The text also goes on to describe how nanotechnology could  assist with this challenge.

Public comment invited on *2016* US draft National Nanotechnology Initiative strategic plan

A Sept. 23, 2016 news item on Nanowerk announces a public consultation on the latest draft US National Nanotechnology Initiative strategic plan (Note: Links have been removed),

The draft 2016 National Nanotechnology Initiative (NNI) Strategic Plan is now available online for public comment prior to publication. The public is encouraged to submit comments electronically through www.nano.gov/2016strategy, or via email to 2016NNIStrategy@nnco.nano.gov. Public comments should be one page or less and include reference page and line numbers. Comments are due by September 23, 2016. Additional guidance is available in the Federal Register.

The NNI Strategic Plan describes the initiative’s vision and goals and the strategies by which these goals are to be achieved. The plan includes a description of the NNI investment strategy and the program component areas called for by the 21st Century Research and Development Act of 2003, and it also identifies specific objectives toward collectively achieving the NNI vision. This plan updates and replaces the NNI Strategic Plan of February 2014.

A Sept. 12, 2016 US National Nanotechnology Initiative notice provides a link to the 67pp. draft document and further information. You can also check the US Federal Register for the official document. The deadline for submitting comments is Sept. 23, 2016, in short, you have ten days.

*ETA Sept. 15, 2016: Sam Pearson in a Sept. 14, 2016 article (open access during a free trial) for Bloomberg BNA offers some analysis of the 2016 draft plan,

The draft document, which sets out goals for developing and commercializing the technology and was released Sept. 12 [2016], is largely unchanged from previous versions. The plan, which is required under the 21st Century Nanotechnology Research and Development Act, sets policy for the White House-led National Nanotechnology Initiative for the next three years across 20 departments and independent agencies.

The environment and health spending is about 7 percent of the initiative’s total budget, an increase from 4.8 percent in fiscal year 2011 and just 2.8 percent in fiscal year 2006. When combined with related spending in other sectors, the total is about 10 percent of the budget, the document states.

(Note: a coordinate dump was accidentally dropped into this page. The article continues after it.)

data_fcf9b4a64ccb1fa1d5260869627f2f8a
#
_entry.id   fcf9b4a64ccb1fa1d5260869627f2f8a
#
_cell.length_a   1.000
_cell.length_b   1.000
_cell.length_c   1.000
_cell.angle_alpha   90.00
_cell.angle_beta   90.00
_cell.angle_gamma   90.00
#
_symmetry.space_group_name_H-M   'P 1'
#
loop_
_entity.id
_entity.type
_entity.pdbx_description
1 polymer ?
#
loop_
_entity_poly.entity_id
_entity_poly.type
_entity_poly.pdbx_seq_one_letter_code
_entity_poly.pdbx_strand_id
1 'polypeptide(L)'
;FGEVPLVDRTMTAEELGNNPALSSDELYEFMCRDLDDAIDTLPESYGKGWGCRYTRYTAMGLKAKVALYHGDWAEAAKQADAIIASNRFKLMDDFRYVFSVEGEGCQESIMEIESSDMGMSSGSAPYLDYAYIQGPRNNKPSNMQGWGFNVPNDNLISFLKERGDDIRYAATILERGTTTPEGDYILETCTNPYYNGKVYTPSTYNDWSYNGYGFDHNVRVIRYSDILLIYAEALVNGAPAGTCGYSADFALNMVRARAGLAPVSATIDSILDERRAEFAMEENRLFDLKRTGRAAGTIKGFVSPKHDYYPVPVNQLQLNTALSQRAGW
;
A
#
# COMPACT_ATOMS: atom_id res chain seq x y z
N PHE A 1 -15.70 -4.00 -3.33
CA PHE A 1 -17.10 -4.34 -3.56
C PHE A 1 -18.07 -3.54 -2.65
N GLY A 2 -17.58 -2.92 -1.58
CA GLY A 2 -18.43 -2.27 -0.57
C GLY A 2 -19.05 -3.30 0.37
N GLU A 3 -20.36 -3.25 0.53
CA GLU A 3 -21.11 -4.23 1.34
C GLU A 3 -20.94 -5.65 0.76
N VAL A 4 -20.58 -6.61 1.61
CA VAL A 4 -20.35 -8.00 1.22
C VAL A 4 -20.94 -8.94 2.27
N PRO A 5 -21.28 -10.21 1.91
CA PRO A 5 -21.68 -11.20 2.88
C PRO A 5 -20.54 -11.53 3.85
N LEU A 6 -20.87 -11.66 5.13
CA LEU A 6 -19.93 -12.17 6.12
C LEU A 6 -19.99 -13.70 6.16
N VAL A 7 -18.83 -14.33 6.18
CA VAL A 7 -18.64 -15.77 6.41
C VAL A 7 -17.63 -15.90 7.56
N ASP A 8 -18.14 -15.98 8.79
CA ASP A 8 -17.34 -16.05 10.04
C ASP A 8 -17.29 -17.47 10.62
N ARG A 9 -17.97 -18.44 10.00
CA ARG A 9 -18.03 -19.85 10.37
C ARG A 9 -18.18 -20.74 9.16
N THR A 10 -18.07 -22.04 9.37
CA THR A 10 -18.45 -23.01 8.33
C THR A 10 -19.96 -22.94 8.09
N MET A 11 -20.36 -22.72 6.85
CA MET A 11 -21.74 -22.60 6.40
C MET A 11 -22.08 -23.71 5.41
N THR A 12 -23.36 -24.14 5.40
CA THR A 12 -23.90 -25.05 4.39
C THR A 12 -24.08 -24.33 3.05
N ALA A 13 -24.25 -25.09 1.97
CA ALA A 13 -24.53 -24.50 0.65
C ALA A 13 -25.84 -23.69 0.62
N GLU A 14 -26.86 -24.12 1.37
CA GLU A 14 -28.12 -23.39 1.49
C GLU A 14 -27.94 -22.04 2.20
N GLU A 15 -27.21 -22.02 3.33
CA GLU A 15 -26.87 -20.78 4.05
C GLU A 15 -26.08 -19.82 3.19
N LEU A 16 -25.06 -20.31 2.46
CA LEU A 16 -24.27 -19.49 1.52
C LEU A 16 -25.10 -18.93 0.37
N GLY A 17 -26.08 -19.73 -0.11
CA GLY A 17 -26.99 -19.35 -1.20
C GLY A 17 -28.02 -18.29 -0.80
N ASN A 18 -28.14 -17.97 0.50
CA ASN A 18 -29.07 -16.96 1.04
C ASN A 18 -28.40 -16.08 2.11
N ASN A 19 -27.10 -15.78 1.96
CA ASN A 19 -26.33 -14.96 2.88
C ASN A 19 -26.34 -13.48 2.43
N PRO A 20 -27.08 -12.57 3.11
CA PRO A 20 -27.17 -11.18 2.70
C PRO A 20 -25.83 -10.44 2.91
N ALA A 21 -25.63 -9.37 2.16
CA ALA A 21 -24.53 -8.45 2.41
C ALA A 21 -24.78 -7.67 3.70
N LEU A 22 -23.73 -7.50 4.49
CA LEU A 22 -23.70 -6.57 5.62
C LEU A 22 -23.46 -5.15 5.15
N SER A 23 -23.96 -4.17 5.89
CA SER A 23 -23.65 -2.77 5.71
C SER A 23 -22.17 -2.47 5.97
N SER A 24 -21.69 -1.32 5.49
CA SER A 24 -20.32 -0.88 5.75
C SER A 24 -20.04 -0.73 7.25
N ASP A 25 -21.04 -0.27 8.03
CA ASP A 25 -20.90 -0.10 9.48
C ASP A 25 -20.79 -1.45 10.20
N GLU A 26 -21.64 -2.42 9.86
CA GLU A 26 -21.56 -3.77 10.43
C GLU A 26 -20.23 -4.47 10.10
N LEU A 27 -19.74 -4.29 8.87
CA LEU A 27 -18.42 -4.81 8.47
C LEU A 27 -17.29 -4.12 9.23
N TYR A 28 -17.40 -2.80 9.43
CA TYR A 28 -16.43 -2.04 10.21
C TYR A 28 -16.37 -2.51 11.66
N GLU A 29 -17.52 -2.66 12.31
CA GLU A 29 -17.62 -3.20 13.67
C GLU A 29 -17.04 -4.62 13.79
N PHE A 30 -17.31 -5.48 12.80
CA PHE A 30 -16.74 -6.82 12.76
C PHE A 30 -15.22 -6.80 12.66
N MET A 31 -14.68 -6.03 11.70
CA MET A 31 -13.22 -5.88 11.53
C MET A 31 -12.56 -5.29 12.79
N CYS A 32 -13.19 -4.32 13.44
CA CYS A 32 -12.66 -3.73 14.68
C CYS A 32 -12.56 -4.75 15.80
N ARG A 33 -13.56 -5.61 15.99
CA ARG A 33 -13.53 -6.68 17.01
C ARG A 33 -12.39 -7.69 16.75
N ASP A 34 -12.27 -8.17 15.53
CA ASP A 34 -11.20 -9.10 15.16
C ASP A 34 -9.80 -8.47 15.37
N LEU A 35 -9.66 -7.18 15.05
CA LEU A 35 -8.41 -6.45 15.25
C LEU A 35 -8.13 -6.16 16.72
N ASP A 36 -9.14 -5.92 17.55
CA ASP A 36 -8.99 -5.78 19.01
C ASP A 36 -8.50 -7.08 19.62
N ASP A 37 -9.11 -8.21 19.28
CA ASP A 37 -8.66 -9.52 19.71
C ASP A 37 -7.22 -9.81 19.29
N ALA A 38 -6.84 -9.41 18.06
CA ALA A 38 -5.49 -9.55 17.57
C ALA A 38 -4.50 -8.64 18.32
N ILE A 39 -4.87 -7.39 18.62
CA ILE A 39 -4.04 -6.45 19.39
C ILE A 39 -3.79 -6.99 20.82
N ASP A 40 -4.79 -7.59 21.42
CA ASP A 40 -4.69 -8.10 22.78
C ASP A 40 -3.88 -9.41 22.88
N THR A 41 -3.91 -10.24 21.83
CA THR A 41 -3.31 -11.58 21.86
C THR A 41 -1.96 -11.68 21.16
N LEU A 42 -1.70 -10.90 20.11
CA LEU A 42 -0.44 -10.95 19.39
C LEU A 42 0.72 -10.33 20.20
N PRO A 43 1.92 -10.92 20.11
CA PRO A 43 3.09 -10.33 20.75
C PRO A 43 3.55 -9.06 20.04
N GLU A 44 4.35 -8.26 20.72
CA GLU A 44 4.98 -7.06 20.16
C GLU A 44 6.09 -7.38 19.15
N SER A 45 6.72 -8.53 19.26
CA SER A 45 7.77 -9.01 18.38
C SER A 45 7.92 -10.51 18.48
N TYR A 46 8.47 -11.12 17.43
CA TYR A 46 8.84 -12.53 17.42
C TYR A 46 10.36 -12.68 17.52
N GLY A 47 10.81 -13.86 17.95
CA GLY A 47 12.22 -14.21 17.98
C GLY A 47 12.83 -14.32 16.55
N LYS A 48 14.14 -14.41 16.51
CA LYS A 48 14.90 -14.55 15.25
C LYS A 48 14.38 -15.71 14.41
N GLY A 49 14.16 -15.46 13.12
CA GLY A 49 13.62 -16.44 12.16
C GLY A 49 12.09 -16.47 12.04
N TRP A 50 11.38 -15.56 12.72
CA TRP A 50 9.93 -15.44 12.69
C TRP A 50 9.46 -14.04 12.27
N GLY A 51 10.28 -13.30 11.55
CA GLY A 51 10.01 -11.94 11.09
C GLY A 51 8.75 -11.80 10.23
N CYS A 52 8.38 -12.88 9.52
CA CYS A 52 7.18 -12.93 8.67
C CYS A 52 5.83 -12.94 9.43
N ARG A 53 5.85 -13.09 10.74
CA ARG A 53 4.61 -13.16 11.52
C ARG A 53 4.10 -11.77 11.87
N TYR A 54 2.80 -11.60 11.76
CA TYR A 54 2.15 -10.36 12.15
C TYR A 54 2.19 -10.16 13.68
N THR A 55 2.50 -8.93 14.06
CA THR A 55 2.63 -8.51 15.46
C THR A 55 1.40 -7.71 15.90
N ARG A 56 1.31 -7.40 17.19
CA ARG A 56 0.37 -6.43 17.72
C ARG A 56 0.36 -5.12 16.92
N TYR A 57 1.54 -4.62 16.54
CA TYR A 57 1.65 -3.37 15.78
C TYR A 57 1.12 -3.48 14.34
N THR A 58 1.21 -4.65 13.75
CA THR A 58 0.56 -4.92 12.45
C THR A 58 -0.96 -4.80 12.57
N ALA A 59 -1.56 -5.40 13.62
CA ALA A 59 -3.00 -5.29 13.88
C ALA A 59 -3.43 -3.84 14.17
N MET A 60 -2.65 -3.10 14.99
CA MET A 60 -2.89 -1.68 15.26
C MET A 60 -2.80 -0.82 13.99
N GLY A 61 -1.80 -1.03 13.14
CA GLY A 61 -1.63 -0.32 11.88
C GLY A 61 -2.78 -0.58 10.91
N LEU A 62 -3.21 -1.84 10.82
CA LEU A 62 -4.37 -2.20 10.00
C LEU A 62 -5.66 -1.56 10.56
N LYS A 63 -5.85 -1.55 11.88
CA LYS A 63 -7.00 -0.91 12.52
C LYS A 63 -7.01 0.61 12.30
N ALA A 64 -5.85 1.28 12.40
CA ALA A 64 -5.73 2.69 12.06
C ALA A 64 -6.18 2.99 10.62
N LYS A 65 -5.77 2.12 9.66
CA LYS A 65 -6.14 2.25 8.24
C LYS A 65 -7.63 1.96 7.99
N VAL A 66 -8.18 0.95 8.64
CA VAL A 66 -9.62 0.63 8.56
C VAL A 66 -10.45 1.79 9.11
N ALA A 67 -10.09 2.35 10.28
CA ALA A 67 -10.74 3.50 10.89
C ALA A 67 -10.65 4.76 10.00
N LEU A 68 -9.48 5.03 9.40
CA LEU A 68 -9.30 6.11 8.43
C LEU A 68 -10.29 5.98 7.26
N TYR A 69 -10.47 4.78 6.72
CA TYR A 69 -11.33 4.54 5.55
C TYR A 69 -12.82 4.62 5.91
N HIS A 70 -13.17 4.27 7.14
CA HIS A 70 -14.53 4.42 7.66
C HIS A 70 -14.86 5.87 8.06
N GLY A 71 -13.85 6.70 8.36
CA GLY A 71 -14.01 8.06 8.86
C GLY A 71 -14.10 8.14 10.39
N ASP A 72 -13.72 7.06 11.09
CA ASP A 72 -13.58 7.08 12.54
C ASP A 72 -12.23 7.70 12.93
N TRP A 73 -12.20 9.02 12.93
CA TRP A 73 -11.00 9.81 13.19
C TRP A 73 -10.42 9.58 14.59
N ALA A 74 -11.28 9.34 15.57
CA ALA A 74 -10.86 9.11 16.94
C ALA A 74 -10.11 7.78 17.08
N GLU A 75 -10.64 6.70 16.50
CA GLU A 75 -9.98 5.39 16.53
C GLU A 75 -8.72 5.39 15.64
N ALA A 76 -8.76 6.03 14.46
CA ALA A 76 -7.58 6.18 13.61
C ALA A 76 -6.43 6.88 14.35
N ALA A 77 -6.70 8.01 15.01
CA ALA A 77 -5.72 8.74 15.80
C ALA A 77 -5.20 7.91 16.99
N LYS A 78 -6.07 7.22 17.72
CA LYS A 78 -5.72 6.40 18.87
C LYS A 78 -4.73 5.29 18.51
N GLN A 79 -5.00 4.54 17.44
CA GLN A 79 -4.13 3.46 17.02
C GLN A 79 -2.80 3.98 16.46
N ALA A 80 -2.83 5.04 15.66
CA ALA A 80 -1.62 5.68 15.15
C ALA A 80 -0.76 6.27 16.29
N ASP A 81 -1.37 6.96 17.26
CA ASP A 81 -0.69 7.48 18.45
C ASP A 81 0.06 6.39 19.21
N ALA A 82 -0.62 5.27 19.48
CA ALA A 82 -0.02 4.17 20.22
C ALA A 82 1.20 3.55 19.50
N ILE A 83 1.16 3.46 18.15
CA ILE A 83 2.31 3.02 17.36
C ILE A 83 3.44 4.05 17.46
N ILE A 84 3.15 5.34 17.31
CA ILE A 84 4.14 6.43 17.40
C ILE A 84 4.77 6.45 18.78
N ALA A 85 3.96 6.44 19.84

“There’s significant potential positive aspects of this, but we need those to be managed in a mature way to ensure that we’re not bringing about something that’s so profound without any laws in place,” Ian Illuminato, a health and environment consultant at Friends of the Earth, told Bloomberg BNA Sept. 12 [2016], “which has so far been what’s happening.”

Friends of the Earth and other environmental groups have pushed for tougher evaluations of the potential health risks of nanotech products.

In a statement to Bloomberg BNA Sept. 12 [2016], Jay West, head of the Nanotechnology Panel of the American Chemistry Council, said the group planned to examine the proposal.

For the curious, there’s more analysis in Pearson’s article.

*’2016′ added on Sept. 15, 2016.

US white paper on neuromorphic computing (or the nanotechnology-inspired Grand Challenge for future computing)

The US has embarked on a number of what is called “Grand Challenges.” I first came across the concept when reading about the Bill and Melinda Gates (of Microsoft fame) Foundation. I gather these challenges are intended to provide funding for research that advances bold visions.

There is the US National Strategic Computing Initiative established on July 29, 2015 and its first anniversary results were announced one year to the day later. Within that initiative a nanotechnology-inspired Grand Challenge for Future Computing was issued and, according to a July 29, 2016 news item on Nanowerk, a white paper on the topic has been issued (Note: A link has been removed),

Today [July 29, 2016), Federal agencies participating in the National Nanotechnology Initiative (NNI) released a white paper (pdf) describing the collective Federal vision for the emerging and innovative solutions needed to realize the Nanotechnology-Inspired Grand Challenge for Future Computing.

The grand challenge, announced on October 20, 2015, is to “create a new type of computer that can proactively interpret and learn from data, solve unfamiliar problems using what it has learned, and operate with the energy efficiency of the human brain.” The white paper describes the technical priorities shared by the agencies, highlights the challenges and opportunities associated with these priorities, and presents a guiding vision for the research and development (R&D) needed to achieve key technical goals. By coordinating and collaborating across multiple levels of government, industry, academia, and nonprofit organizations, the nanotechnology and computer science communities can look beyond the decades-old approach to computing based on the von Neumann architecture and chart a new path that will continue the rapid pace of innovation beyond the next decade.

A July 29, 2016 US National Nanotechnology Coordination Office news release, which originated the news item, further and succinctly describes the contents of the paper,